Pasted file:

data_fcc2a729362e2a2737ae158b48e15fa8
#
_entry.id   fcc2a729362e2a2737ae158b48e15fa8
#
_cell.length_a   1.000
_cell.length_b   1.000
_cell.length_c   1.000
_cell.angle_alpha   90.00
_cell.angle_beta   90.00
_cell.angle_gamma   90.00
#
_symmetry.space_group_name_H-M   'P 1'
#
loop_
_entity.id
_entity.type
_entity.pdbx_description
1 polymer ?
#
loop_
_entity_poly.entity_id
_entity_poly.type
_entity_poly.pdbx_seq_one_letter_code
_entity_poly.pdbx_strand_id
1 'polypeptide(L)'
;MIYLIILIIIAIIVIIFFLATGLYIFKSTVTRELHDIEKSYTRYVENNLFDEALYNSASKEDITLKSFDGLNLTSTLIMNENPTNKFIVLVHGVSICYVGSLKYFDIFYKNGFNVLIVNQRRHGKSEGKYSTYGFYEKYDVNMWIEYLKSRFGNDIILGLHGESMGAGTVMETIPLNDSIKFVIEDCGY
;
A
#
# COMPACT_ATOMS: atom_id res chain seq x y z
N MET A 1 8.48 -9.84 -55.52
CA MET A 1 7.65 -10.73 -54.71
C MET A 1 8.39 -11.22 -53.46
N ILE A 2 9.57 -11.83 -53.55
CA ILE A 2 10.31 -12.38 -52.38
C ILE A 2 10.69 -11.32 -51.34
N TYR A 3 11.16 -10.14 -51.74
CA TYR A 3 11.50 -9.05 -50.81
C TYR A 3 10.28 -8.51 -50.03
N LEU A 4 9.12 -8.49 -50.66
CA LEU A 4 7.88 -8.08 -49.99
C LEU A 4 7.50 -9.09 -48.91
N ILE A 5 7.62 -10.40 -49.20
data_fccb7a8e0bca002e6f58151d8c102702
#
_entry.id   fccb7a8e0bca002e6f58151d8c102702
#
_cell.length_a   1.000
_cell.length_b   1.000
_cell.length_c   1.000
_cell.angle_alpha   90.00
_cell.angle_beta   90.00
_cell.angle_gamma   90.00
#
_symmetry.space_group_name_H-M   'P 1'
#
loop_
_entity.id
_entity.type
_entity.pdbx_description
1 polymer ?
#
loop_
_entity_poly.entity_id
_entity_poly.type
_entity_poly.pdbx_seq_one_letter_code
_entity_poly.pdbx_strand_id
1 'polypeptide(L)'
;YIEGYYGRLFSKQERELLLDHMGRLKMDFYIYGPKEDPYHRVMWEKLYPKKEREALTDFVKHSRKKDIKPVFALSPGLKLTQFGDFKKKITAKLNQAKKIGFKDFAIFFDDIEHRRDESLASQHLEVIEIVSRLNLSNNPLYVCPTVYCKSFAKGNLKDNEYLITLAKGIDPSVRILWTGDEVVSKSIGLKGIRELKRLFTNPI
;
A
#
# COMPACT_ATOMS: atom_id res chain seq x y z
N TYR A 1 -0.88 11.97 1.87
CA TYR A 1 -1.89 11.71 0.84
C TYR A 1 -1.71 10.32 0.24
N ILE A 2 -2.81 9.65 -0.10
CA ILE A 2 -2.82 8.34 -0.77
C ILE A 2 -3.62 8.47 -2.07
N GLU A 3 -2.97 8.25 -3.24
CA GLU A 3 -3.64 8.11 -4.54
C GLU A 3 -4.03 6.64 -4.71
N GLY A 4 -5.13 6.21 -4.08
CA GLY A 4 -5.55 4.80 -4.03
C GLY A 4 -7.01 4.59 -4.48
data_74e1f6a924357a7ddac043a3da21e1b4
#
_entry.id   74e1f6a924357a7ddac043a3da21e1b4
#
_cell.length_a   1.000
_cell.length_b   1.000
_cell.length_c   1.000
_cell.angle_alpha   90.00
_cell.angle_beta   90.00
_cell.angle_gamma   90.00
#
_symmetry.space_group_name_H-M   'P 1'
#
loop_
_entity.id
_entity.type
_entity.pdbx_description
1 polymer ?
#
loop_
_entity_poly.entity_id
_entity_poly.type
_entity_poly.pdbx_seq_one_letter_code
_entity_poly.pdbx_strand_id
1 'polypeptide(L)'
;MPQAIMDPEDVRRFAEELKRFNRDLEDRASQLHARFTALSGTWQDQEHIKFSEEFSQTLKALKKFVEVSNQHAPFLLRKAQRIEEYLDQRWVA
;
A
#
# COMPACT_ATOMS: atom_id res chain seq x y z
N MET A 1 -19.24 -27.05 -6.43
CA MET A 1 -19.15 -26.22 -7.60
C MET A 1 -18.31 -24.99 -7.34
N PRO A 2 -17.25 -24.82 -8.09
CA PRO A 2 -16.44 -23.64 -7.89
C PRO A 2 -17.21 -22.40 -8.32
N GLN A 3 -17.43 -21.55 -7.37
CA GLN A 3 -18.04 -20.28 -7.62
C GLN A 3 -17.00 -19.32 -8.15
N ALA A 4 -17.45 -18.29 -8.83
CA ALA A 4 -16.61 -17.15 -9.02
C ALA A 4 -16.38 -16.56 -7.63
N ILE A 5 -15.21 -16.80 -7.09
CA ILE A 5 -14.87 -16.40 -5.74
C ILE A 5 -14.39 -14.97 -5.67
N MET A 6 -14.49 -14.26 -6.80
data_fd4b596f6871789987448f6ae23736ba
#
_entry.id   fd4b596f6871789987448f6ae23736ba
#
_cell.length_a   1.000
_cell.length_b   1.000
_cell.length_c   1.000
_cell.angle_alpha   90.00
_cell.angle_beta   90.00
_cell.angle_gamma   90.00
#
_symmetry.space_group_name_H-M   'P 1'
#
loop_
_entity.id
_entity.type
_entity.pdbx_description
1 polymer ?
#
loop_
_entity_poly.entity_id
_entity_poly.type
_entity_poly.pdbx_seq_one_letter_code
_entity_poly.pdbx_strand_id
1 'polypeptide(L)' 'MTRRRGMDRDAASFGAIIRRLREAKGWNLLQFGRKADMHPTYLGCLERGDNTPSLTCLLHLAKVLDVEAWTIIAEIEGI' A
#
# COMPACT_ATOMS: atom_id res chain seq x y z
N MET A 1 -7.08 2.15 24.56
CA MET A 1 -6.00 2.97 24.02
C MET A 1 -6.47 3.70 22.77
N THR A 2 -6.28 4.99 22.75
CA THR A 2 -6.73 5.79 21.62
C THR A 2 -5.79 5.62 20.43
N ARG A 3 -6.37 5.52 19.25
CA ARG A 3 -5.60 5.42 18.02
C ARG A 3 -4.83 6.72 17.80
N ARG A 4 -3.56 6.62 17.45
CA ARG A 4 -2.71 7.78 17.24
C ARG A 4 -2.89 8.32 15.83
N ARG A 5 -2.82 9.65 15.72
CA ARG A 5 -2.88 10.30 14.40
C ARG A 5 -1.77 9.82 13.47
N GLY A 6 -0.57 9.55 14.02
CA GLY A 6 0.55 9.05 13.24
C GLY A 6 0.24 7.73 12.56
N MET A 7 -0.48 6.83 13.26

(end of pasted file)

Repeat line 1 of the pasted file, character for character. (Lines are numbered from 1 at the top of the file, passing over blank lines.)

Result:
data_fcc2a729362e2a2737ae158b48e15fa8